Ray methods usually give very accurate traveltimes and accurate amplitudes for geometric arrivals if the model is sufficiently smooth. These methods are efficient, and computing time is low to moderate. Diffractions and multiple reflections can be added, though at high computing times and never with complete accuracy. Ray methods are the methods of choice for many structural verification problems and are quite useful for stratigraphic problems if the interfaces are reasonably smoothly varying.

Wave equation methods solve the propagation problem over the entire model, rather than performing local solutions as in ray methods. Two commonly used wave methods are the Kirkhhoff method and the finite difference method. Kirkhhoff methods use a local approximation to obtain a reflected wave field at an interface. These methods can provide accurate traveltimes for geometric and diffracted arrivals and accurate amplitudes for geometric arrivals, even in complex media. Diffraction amplitudes are usually not very accurate for these methods, and multiples are usually absent. Computing time is moderate.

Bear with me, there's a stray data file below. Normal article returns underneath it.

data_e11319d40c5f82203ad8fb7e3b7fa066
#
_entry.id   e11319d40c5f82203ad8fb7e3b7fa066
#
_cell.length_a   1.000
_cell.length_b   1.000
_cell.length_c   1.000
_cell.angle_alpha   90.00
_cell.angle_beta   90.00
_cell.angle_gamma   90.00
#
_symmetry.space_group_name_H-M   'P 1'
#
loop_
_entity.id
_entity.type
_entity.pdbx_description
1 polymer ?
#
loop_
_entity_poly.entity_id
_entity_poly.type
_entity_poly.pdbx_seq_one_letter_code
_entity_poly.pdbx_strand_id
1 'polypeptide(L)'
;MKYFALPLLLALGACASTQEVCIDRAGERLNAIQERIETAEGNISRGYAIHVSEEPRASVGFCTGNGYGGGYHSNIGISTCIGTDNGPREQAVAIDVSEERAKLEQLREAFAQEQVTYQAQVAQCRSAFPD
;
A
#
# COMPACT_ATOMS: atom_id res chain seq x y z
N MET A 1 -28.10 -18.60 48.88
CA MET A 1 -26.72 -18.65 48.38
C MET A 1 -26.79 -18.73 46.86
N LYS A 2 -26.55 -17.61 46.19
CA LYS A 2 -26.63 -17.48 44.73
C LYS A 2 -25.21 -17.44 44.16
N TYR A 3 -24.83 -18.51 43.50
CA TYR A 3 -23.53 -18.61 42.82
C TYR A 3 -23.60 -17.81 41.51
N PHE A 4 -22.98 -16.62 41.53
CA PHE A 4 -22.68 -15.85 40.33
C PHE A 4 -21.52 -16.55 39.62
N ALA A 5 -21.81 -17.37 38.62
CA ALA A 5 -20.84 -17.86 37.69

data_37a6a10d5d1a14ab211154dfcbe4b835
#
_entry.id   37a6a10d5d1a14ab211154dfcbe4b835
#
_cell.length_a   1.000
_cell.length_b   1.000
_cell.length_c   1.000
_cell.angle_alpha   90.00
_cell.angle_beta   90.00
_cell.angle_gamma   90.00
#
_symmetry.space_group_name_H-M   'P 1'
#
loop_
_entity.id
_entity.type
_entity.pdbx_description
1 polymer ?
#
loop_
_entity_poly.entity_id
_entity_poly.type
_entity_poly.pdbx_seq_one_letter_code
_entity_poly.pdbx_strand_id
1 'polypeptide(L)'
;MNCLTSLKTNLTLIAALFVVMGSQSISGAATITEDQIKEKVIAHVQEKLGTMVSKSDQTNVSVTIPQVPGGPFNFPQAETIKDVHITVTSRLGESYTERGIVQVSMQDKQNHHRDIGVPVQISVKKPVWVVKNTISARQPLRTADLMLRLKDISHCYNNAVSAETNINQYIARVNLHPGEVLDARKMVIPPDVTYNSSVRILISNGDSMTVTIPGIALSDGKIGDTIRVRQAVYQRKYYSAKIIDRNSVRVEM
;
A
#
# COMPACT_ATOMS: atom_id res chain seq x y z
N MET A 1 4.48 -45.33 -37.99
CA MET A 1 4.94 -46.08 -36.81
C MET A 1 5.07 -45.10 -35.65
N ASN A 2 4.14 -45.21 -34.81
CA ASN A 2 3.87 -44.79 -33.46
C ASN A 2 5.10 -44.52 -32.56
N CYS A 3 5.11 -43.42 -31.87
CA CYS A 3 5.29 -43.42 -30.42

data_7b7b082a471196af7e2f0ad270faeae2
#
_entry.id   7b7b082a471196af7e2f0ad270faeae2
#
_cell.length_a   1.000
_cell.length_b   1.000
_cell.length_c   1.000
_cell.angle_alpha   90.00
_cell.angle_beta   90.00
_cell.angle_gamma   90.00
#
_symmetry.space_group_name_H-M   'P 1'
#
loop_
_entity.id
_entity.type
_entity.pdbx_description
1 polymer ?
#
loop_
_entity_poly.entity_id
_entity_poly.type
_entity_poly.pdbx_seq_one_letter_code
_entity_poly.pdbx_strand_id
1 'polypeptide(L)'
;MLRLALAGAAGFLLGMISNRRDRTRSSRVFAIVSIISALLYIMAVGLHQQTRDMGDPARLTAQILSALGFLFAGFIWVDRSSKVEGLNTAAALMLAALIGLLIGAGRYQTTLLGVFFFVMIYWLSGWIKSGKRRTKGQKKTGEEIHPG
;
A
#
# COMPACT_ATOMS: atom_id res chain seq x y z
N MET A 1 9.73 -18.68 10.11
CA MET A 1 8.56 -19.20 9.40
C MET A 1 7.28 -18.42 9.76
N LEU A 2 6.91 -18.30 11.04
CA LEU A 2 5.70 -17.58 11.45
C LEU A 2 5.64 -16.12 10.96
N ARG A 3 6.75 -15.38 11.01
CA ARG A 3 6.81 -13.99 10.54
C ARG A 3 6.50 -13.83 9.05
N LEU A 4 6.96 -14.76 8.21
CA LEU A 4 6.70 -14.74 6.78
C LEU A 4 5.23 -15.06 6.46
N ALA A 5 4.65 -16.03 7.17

Finite difference methods can provide very accurate results even in the most complex media. These methods provide exact numerical solutions and can include all wave phenomena, such as diffractions, multiples, and ground roll. The only limitations on finite difference methods are imposed by computing time, which is high in two dimensions and very high in three dimensions. This effectively limits grid size and hence the resolution obtainable. However, these are still the methods of choice for highly faulted complex models for which amplitude accuracy is important.

Often, the largest limiting factor on the accuracy of a forward model is not the method chosen to solve the problem, but rather the inappropriate use of one- or two-dimensional models of the geology when two- or three-dimensional models are necessary. The controlling factor for the model dimension is not the dimension of the data but rather the complexity of the geology. The presence of appreciable dip requires the use of two- or three-dimensional models. The presence of out-of-plane structures or dip requires the use of three-dimensional modeling. Failure to use models of the correct dimension can give rise to appreciable traveltime and amplitude error, as well as missing or misinterpreted arrivals.